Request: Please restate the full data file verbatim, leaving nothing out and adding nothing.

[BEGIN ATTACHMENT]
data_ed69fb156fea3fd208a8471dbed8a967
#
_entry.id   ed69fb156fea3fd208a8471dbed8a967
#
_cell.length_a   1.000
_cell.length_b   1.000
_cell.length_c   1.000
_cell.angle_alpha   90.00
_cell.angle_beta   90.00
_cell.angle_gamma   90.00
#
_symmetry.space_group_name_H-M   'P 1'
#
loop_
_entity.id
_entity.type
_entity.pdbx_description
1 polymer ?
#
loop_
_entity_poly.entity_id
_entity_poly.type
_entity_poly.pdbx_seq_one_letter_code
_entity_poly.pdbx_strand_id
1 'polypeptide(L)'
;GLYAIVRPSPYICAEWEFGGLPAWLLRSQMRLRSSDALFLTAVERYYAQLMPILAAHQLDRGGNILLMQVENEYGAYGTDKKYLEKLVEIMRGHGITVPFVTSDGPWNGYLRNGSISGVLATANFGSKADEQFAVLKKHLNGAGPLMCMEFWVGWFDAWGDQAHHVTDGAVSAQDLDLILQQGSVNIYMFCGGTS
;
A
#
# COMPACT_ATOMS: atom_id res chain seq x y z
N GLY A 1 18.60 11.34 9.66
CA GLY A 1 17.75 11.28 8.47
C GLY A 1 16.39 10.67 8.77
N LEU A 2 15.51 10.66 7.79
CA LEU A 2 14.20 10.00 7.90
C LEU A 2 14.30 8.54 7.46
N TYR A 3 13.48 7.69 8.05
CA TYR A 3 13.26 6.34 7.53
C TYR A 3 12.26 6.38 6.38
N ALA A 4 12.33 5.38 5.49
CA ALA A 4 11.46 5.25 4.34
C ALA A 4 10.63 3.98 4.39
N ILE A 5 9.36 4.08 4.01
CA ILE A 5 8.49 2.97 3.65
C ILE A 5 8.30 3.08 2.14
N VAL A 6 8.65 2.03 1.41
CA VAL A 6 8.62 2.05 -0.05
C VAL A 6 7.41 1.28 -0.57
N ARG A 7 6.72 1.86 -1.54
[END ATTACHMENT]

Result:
data_ed69fb156fea3fd208a8471dbed8a967
#
_entry.id   ed69fb156fea3fd208a8471dbed8a967
#
_cell.length_a   1.000
_cell.length_b   1.000
_cell.length_c   1.000
_cell.angle_alpha   90.00
_cell.angle_beta   90.00
_cell.angle_gamma   90.00
#
_symmetry.space_group_name_H-M   'P 1'
#
loop_
_entity.id
_entity.type
_entity.pdbx_description
1 polymer ?
#
loop_
_entity_poly.entity_id
_entity_poly.type
_entity_poly.pdbx_seq_one_letter_code
_entity_poly.pdbx_strand_id
1 'polypeptide(L)'
;GLYAIVRPSPYICAEWEFGGLPAWLLRSQMRLRSSDALFLTAVERYYAQLMPILAAHQLDRGGNILLMQVENEYGAYGTDKKYLEKLVEIMRGHGITVPFVTSDGPWNGYLRNGSISGVLATANFGSKADEQFAVLKKHLNGAGPLMCMEFWVGWFDAWGDQAHHVTDGAVSAQDLDLILQQGSVNIYMFCGGTS
;
A
#
# COMPACT_ATOMS: atom_id res chain seq x y z
N GLY A 1 18.60 11.34 9.66
CA GLY A 1 17.75 11.28 8.47
C GLY A 1 16.39 10.67 8.77
N LEU A 2 15.51 10.66 7.79
CA LEU A 2 14.20 10.00 7.90
C LEU A 2 14.30 8.54 7.46
N TYR A 3 13.48 7.69 8.05
CA TYR A 3 13.26 6.34 7.53
C TYR A 3 12.26 6.38 6.38
N ALA A 4 12.33 5.38 5.49
CA ALA A 4 11.46 5.25 4.34
C ALA A 4 10.63 3.98 4.39
N ILE A 5 9.36 4.08 4.01
CA ILE A 5 8.49 2.97 3.65
C ILE A 5 8.30 3.08 2.14
N VAL A 6 8.65 2.03 1.41
CA VAL A 6 8.62 2.05 -0.05
C VAL A 6 7.41 1.28 -0.57
N ARG A 7 6.72 1.86 -1.54